|Publication number||US7957109 B2|
|Application number||US 11/900,533|
|Publication date||Jun 7, 2011|
|Filing date||Sep 11, 2007|
|Priority date||Sep 11, 2006|
|Also published as||US20080074803|
|Publication number||11900533, 900533, US 7957109 B2, US 7957109B2, US-B2-7957109, US7957109 B2, US7957109B2|
|Inventors||Naoki Koyama, Koichi Nishioka, Kouji Okazaki, Shuichi Kojima, Azusa Hori, Satoshi Shigematsu, Yukimasa Okada|
|Original Assignee||Hitachi Global Storage Technologies Netherlands B.V.|
|Export Citation||BiBTeX, EndNote, RefMan|
|Patent Citations (25), Non-Patent Citations (1), Classifications (5), Legal Events (3)|
|External Links: USPTO, USPTO Assignment, Espacenet|
The instant nonprovisional patent application claims priority to Japanese Patent Application No. 2006-245621 filed Sep. 11, 2006 and which is incorporated by reference in its entirety herein for all purposes.
The recent demand for a magnetic recording apparatus with higher performance and lower price than before is actively promoting the development of new technologies to improve the areal recording density. The magnetic head along this line is required to have a narrower track width (for both read and write heads) and a smaller read gap than before. This is true also for the GMR (giant magnetoresistive) element as the read element, which needs a smaller size and a thinner film thickness. A GMR element consists basically of a free layer and a pinned layer (both of which are magnetic thin films) and a thin non-magnetic conductive layer held between them. It detects magnetic fields by utilizing the phenomenon that the conductive layer varies in resistance in response to the angle of magnetization of the two magnetic layers. Recently, the TMR (tunneling magnetoresistive) element has come into practical use, which has an insulating film in place of the non-magnetic conductive film and detects magnetic fields by utilizing the phenomenon that the tunnel current flowing across the two magnetic layers varies in response to the angle of magnetization in them.
The GMR element or the TMR element mentioned above has a magnetic layer called a pinned layer. This magnetic layer is pinned by the magnetic field arising from exchange coupling to an antiferromagnetic layer, so that its magnetization is not affected by external signal magnetic fields. The pinned magnetization generates magnetic charges to affect the movement of magnetization in the free layer. This problem is addressed by dividing the pinned layer into two magnetic layers, which are antiferromagnetically coupled to each other through a thin non-magnetic layer so that they have mutually antiparallel magnetization. This technology is disclosed in Japanese Patent Publication No. 7-169026 (“Patent Document 1”). It discloses that the magnetization of the pinned layer, which adversely affects the magnetization of the free layer, is cancelled, and this leads to improvement in the head characteristics. There has been disclosed in Japanese Patent Publication No. 9-16920 (“Patent Document 2”) a new technology to reduce to nearly zero the difference in magnetization between the two pinned layers which are anti-ferromagnetically coupled to each other. This technology helps increase the coupled magnetic field because the magnetic field due to coupling to the anti-ferromagnetic layer is inversely proportional to the magnetization of the pinned layer. Moreover, there is Japanese Patent Publication No. 2000-40209 (“Patent Document 3”) which discloses an idea of making the film thickness slightly different in view of the fact that the ferri-state does not easily occur when the film thickness is the same.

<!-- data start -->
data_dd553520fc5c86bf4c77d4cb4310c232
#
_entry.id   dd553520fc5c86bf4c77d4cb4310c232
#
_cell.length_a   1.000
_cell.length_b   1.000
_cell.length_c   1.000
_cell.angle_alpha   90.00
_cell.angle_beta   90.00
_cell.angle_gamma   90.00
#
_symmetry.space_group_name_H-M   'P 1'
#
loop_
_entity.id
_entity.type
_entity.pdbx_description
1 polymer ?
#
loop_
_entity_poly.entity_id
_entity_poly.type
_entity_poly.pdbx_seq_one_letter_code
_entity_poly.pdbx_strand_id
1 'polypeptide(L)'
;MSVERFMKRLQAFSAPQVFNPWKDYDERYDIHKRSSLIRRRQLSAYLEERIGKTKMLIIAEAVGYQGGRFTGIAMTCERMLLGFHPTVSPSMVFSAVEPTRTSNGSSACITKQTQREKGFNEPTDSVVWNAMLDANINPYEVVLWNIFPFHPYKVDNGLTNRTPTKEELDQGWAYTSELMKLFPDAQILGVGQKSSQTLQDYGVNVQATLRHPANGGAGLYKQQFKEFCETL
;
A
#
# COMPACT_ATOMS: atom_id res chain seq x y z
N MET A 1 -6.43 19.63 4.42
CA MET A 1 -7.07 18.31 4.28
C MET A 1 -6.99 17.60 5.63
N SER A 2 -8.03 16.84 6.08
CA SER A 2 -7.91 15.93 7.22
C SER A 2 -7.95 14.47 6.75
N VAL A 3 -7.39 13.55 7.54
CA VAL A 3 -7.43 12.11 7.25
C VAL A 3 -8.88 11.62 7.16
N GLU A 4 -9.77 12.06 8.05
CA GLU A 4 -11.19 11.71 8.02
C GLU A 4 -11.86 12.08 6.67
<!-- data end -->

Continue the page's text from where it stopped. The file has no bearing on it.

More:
Japanese Patent Publication No. 10-302227 (“Patent Document 4”) discloses a technology of stabilizing the orientation of magnetization in the pinned layer by so adjusting the magnetostriction constant as to control the anisotropy of the pinned layer by means of the magnetoelastic effect. Japanese Patent Publication No. 2000-113418 (“Patent Documents 5”) and Japanese Patent Publication No. 2004-259914 (“Patent Document 6”) disclose a technology of stabilizing magnetization by making the magnetostriction constant positive in each layer for the automatic pinning structure (which is so designed as to fix magnetization only by the pinned layer without antiferromagnetic layer). Japanese Patent Publication No. 2005-310265 (“Patent Document 7”) discloses a dual spin valve head having two sets of stacked pinned layers in which each pinned layer has an adequate thickness and magnetostriction constant so that the pinned layer is magnetization free from flux reversal when the head slider is suffered mechanical damage through lapping process or contact with the recording medium. Japanese Patent Publication No. 2006-032522 (“Patent Document 8”) discloses an adequate composition of CoFe pinned layer to increase a coupling energy with IrMn layer for the head of so-called top spin value type in which an antiferromagnetic layer is stacked after the pinned layer stacking or the head of dual spin valve type in which two upper and lower pinned layers are stacked. Japanese Patent Publication No. 2006-018862 (“Patent Document 9”) discloses an adequate composition of the pinned layer for a large coupling energy between the pinned layer and the PtMn antiferromagnetic layer.
Moreover, the “Study on Pinned Layer of GMR Head for Its Magnetization Behavior and Its Improvement”, Japan Association of Applied Magnetism, K. Nishioka et al., Feb. 15, 2005; pp. 49-58 (“Non-Patent Document 1”) discloses a means for making the pinned layer resistant to electric discharges or mechanical shocks by allowing two pinned layers to have large anisotropic energies with a minimum of their difference.